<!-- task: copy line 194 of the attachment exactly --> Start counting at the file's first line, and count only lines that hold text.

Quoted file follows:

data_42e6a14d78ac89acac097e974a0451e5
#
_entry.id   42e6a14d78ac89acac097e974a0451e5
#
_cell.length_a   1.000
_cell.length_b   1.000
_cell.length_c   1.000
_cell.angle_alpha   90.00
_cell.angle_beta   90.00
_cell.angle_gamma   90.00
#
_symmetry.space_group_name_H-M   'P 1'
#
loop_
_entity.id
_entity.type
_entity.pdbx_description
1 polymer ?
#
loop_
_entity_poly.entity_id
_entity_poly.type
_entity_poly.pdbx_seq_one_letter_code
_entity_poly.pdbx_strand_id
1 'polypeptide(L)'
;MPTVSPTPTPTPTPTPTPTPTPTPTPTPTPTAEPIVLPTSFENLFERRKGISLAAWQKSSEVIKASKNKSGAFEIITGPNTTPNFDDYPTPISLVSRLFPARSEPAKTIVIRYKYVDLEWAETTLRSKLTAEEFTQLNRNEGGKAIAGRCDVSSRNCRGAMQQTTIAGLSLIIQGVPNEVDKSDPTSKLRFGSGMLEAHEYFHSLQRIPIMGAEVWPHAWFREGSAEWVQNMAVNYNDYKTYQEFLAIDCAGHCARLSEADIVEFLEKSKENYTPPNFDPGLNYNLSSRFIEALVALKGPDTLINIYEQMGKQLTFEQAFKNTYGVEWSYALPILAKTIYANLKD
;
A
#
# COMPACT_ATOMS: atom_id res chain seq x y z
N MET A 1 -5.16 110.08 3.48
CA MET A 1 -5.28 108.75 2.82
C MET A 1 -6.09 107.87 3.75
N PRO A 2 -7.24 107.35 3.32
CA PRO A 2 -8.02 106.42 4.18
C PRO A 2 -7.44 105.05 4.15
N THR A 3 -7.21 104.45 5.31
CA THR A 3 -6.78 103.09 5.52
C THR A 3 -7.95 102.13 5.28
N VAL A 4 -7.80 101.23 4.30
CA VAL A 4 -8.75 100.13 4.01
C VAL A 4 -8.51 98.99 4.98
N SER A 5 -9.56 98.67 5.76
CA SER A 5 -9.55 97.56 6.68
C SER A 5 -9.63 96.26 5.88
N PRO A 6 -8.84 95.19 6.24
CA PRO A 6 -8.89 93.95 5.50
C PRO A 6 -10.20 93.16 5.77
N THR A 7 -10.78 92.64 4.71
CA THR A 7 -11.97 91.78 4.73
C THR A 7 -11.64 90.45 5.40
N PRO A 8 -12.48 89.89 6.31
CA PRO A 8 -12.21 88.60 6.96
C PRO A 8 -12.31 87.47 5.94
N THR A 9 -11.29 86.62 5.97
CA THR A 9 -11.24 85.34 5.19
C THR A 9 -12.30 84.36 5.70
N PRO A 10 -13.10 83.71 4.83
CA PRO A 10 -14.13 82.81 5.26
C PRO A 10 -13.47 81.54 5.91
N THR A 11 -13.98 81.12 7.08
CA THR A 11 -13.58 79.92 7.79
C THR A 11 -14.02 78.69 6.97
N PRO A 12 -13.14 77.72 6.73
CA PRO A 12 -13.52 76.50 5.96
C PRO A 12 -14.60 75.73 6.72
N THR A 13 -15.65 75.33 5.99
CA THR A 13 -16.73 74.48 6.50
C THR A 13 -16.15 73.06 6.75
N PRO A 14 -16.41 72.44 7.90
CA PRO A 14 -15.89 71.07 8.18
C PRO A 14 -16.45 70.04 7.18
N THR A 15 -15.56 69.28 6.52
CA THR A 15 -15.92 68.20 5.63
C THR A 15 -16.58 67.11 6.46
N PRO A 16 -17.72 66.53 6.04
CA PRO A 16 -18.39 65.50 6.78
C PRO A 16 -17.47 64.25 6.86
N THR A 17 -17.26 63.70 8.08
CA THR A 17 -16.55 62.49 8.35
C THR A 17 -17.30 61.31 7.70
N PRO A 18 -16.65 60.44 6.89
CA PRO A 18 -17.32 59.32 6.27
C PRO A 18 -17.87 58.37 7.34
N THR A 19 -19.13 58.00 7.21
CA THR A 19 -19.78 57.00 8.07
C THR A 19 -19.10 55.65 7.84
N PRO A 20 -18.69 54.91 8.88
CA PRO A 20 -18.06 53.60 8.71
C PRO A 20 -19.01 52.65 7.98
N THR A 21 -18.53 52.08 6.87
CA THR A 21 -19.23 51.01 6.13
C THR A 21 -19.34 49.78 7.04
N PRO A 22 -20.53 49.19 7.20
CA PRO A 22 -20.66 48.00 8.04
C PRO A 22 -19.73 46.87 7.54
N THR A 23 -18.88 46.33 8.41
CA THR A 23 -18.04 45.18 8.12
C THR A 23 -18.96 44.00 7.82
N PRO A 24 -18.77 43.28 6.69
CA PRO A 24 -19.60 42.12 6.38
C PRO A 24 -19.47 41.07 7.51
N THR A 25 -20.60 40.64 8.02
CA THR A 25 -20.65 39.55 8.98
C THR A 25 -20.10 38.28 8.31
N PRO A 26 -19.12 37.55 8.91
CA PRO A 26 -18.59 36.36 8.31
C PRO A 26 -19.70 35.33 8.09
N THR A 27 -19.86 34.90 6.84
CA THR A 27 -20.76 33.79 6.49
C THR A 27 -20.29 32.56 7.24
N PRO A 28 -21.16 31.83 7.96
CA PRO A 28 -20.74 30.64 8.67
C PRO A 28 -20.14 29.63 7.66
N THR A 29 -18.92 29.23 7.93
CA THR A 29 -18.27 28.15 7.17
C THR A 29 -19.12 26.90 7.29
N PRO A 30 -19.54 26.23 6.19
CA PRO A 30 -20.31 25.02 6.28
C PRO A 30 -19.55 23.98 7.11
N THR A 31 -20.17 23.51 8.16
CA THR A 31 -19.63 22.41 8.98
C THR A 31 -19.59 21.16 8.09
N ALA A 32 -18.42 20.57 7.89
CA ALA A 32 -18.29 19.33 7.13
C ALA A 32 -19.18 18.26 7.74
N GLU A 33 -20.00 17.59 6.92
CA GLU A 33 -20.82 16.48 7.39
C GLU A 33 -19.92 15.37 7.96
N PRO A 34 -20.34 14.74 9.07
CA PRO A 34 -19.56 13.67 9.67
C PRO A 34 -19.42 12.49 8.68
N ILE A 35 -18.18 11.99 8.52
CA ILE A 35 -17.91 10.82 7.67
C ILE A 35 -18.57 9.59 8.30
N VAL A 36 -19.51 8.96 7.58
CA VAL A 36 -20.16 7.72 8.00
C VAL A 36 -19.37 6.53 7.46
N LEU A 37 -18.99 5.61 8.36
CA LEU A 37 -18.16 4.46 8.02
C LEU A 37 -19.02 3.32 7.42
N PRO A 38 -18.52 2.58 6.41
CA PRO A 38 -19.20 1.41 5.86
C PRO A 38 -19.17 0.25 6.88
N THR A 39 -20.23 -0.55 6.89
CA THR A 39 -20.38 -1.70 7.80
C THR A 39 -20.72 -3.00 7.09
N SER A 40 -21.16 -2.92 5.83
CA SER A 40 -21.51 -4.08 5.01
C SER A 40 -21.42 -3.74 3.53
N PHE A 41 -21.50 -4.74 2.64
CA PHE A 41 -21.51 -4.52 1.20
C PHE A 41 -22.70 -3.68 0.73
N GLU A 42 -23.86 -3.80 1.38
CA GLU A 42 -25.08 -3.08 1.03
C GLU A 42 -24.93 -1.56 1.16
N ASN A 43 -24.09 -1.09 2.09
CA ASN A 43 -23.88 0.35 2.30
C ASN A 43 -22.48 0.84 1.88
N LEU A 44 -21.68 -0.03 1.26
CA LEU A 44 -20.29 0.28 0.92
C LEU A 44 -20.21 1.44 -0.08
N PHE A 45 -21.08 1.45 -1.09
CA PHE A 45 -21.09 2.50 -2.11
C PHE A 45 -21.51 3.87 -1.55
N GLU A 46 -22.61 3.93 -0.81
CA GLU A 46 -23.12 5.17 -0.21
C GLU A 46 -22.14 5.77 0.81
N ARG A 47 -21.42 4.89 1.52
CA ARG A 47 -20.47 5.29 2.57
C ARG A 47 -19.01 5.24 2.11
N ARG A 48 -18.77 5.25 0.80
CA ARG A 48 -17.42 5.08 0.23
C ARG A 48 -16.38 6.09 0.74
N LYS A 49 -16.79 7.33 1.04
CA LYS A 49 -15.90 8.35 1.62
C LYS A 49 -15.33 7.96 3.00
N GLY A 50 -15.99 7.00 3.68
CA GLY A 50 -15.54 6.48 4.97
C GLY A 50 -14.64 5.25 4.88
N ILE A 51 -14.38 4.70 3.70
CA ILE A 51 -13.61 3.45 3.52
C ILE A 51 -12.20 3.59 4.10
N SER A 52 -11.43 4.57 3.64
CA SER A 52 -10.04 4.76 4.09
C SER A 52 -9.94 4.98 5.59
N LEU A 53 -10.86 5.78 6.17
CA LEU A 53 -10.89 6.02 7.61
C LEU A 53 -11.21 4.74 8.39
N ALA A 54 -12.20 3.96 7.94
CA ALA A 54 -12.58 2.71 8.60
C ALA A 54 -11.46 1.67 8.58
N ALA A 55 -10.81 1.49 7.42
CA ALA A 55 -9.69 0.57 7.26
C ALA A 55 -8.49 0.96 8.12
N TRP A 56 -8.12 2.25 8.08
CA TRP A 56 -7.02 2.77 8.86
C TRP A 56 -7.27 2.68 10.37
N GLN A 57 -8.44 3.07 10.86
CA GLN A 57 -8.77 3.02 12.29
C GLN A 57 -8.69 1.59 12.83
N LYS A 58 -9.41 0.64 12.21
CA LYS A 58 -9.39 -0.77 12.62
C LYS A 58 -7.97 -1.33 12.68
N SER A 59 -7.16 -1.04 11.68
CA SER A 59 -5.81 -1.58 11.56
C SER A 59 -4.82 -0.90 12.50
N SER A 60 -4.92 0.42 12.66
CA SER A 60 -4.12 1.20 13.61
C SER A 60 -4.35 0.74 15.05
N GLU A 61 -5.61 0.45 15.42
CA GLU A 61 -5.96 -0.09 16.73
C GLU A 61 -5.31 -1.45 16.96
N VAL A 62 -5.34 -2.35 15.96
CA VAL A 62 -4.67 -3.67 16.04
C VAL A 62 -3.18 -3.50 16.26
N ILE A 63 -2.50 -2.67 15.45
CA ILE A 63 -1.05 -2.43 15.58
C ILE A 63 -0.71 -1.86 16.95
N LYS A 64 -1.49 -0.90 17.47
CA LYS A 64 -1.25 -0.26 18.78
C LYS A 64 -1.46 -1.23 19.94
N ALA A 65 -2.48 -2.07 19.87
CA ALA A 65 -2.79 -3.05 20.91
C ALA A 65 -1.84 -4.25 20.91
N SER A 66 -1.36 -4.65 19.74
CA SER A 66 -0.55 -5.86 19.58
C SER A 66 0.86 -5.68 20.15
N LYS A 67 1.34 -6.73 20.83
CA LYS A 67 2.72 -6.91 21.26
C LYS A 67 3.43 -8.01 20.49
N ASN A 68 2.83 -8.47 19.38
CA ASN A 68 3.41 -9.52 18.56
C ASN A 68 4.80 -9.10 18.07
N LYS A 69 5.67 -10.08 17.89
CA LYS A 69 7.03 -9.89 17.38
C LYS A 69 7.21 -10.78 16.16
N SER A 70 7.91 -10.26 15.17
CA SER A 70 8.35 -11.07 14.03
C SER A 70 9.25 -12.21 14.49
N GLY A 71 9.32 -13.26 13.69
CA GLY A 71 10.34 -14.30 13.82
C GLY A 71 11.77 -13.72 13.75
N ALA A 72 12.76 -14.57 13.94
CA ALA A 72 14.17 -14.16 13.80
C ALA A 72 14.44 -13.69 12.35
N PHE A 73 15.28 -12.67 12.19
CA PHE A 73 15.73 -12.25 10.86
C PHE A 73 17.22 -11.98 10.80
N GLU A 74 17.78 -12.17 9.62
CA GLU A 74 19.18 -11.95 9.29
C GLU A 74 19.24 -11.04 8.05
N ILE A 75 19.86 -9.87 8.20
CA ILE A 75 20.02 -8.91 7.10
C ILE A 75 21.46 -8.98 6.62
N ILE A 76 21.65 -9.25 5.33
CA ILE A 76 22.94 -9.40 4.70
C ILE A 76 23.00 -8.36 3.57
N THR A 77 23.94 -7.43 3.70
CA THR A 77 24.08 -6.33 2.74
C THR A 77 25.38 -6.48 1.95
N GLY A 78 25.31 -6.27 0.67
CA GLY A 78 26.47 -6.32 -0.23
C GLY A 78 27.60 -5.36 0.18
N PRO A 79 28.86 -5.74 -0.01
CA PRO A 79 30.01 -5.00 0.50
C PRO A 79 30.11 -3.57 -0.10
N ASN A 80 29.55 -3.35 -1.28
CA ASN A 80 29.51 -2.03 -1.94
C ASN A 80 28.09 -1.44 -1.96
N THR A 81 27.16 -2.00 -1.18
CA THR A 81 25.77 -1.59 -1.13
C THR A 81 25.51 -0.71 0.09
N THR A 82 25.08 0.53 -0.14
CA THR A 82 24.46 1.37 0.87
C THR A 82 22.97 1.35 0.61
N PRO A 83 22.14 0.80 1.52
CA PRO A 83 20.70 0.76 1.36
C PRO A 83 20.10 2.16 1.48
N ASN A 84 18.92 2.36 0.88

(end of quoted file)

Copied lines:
CA ALA A 55 -9.69 0.57 7.26